Wind energy is no pushover

Onshore wind projects were more cost-effective from the outset than many other renewables, but by 2020 became the cheapest new energy source per kWh in the world. Costs fell by 56%, from $0.089/kWh to $0.039/kWh, with capacity more than tripling to nearly 700GW over the past decade.    

Installation costs dropped as well, albeit less drastically than in the case of solar, from $1,971/kW to $1,355/kW. Whereas solar cost reductions centered on falling overall installation costs, onshore and offshore wind projects were aided by turbine prices, plant costs, and higher capacities from newer wind technologies. Offshore wind only comprised a 20th of onshore capacity by 2020, though costs dropped by nearly 50%.

Water, water everywhere and underutilized

Hydroelectric power is one of the US’s most underutilized renewable energy sources. Of the more than 80,000 dams across the country, less than 10% are used for electricity generation. However, it still provides more electricity capacity than any other renewable energy source worldwide.

In terms of economics, hydroelectric power saw an 18% increase in LCOE, from $0.038/kW to $0.044/kW. This is still cheaper than any available fossil fuel in the same period and added 715GW of power from these sources alone. The only barrier to significantly lower costs is proper adaptation and utilization of existing resources (dams).

Heat is rising along with costs

Geothermal heat behaved rather erratically in this period. Overall, the cost increased from $0.05/kWh to $0.071/kWh by 2020. Despite this, a consistent decrease in the past four years should continue to trend downward with the growing number of worldwide plants being commissioned.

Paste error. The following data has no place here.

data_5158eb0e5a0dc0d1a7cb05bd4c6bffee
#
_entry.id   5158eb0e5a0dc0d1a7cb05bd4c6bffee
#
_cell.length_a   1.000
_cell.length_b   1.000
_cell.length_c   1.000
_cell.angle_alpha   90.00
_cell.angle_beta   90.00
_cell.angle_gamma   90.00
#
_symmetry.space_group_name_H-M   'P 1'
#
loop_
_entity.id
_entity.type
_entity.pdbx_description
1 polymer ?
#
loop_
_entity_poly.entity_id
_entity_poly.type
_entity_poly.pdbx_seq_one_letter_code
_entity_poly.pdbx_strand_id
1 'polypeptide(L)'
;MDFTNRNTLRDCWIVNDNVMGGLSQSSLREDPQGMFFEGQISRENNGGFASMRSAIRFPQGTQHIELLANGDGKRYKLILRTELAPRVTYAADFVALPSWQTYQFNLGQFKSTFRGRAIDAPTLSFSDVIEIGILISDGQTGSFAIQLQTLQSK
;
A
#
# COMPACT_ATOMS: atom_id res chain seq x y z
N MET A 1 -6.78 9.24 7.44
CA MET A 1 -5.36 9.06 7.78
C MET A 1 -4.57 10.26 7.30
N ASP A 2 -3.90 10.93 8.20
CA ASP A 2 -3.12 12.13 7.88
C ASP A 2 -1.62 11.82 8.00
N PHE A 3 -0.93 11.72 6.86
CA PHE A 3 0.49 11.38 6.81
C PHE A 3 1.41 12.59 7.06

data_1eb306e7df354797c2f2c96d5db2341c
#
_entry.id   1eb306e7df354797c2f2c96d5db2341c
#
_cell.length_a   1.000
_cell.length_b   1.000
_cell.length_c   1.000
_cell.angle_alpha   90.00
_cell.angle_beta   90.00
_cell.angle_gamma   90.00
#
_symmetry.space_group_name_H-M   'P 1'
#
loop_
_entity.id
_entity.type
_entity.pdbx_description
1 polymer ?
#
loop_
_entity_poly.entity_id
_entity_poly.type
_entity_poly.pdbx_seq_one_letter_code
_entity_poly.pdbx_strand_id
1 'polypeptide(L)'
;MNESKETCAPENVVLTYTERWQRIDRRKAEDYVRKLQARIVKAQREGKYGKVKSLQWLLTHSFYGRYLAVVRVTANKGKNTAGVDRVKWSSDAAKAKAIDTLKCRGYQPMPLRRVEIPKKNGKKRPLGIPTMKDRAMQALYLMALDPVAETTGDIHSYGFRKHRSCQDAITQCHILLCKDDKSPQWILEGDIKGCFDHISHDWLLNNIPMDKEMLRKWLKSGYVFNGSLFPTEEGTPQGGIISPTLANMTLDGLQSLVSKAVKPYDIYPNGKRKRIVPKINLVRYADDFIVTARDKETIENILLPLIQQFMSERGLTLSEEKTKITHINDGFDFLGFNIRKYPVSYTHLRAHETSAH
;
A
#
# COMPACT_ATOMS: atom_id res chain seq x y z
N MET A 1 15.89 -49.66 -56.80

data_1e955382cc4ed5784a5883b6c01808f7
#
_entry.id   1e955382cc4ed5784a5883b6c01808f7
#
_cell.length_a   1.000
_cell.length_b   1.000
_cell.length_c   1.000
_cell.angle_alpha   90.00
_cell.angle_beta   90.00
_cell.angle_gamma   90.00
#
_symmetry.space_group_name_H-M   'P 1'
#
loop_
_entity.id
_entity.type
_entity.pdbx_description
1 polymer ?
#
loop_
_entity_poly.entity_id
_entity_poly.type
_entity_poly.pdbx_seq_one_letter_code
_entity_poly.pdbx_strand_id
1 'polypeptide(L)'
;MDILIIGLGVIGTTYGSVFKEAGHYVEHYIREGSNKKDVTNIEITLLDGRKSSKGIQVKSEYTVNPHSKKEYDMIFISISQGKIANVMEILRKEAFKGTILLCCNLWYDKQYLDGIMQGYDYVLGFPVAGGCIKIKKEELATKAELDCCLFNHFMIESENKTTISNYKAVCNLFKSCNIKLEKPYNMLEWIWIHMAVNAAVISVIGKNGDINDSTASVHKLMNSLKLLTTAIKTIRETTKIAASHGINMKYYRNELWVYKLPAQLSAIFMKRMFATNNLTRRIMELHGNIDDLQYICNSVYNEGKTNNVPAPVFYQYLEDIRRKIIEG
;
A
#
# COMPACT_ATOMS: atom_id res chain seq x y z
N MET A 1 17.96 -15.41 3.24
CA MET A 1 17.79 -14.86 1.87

Put that biomass to work

Biomass was the only renewable energy source to begin and end the decade at the same cost, $0.076/kWh. It remains at the low end of the cost spectrum when compared to fossil fuel alternatives but only added 60GW in the last ten years.

So which renewable energy source is the cheapest?

According to the IEA’s World Energy Outlook and other research projects, solar and wind energy have continued to occupy the top spots in terms of the cheapest renewable energy sources. Both energy sources cost significantly less than fossil fuel alternatives and continue to become more affordable every year.

Solar PV, in particular in terms of its scope, significant price decreases across the board, and increasing energy capacity can be seen as the true winner, though it’s a close race when comparing the overall costs.

With the winner(s) established, it is important to understand how renewable energy sources still need optimization to provide the greatest return on investment.

Energy Efficiency for Renewables with Galooli